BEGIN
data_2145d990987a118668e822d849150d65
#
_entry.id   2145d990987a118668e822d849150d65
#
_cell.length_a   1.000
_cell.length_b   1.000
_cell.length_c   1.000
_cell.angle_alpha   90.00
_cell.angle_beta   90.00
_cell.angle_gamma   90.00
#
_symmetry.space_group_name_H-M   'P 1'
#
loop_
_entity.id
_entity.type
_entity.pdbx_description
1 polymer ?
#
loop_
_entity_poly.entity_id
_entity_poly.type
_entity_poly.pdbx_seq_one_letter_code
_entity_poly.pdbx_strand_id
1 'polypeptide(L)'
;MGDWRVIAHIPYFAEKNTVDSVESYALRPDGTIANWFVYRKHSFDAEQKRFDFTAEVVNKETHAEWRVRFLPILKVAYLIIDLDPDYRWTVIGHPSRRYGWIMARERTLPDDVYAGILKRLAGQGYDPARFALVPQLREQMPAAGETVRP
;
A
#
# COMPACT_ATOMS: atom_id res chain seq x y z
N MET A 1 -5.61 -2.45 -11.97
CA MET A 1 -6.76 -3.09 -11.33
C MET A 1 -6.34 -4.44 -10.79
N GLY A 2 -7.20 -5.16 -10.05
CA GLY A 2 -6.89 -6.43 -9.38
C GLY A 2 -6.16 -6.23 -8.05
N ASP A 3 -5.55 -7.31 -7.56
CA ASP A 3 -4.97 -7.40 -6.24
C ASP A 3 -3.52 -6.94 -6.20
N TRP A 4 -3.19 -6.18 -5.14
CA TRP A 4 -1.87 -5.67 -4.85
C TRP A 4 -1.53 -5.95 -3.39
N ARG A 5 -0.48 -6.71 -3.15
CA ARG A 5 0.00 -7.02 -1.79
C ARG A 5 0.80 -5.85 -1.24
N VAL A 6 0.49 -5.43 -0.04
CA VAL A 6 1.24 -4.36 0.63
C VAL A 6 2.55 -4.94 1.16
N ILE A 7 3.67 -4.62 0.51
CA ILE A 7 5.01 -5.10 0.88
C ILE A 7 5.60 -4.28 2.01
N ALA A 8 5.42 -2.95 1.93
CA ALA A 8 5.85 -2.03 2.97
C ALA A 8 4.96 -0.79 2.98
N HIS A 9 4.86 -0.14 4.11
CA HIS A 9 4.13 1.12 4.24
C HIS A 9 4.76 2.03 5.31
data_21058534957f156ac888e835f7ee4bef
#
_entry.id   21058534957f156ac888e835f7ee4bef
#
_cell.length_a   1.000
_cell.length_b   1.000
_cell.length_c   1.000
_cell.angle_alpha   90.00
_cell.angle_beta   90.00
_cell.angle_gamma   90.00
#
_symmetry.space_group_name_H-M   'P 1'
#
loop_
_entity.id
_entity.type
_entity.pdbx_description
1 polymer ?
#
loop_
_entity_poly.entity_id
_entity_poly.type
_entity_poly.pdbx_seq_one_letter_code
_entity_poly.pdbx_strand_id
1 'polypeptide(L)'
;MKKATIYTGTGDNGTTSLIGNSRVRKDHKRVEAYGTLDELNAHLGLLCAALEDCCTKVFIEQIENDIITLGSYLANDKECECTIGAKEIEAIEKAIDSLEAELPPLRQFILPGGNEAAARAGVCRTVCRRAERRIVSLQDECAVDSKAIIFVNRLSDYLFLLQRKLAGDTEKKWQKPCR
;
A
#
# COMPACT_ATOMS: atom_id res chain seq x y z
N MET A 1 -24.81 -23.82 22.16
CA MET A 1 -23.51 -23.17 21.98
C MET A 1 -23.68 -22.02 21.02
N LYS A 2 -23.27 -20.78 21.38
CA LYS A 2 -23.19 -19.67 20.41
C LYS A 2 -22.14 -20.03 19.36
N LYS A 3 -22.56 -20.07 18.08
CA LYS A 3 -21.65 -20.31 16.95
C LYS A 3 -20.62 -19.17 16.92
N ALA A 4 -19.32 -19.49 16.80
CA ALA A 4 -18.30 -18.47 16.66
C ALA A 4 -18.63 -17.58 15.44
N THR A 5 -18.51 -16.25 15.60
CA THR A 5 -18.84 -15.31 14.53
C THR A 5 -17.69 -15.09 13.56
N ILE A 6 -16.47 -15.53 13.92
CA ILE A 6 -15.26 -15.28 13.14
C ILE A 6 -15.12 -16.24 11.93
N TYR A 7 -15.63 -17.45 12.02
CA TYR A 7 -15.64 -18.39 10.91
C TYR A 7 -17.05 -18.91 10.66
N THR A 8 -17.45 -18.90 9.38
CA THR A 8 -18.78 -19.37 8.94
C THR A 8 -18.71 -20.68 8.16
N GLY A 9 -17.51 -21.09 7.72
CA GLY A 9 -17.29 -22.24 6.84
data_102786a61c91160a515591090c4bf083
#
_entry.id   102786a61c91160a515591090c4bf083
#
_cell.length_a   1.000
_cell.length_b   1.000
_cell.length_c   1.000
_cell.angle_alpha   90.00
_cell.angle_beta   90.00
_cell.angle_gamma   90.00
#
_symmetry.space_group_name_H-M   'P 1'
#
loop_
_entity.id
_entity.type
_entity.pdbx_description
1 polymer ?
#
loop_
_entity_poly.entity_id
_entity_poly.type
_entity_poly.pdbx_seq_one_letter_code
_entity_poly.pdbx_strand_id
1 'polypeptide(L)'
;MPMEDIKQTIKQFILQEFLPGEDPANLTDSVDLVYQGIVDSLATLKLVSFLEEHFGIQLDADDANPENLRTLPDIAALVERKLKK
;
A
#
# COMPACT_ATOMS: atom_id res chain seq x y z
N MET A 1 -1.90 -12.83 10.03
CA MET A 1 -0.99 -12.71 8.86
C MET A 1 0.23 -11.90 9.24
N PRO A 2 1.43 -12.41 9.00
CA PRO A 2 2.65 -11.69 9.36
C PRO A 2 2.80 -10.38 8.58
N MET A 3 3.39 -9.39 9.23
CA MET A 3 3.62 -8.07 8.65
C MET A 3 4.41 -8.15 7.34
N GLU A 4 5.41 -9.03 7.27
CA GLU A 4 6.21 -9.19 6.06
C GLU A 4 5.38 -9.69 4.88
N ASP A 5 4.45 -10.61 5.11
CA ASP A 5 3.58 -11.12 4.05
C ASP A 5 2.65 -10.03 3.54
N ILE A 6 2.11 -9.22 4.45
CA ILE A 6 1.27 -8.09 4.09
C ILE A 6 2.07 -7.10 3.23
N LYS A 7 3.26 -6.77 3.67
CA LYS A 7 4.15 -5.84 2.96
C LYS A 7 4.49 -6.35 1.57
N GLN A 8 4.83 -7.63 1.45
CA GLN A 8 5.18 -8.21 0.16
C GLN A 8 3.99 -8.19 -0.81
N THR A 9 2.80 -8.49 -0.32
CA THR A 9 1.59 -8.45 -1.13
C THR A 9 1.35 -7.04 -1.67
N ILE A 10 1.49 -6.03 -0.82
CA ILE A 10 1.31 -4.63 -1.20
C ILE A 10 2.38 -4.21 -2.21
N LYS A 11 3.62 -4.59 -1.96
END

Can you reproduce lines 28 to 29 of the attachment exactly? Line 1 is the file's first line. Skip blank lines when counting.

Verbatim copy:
A
#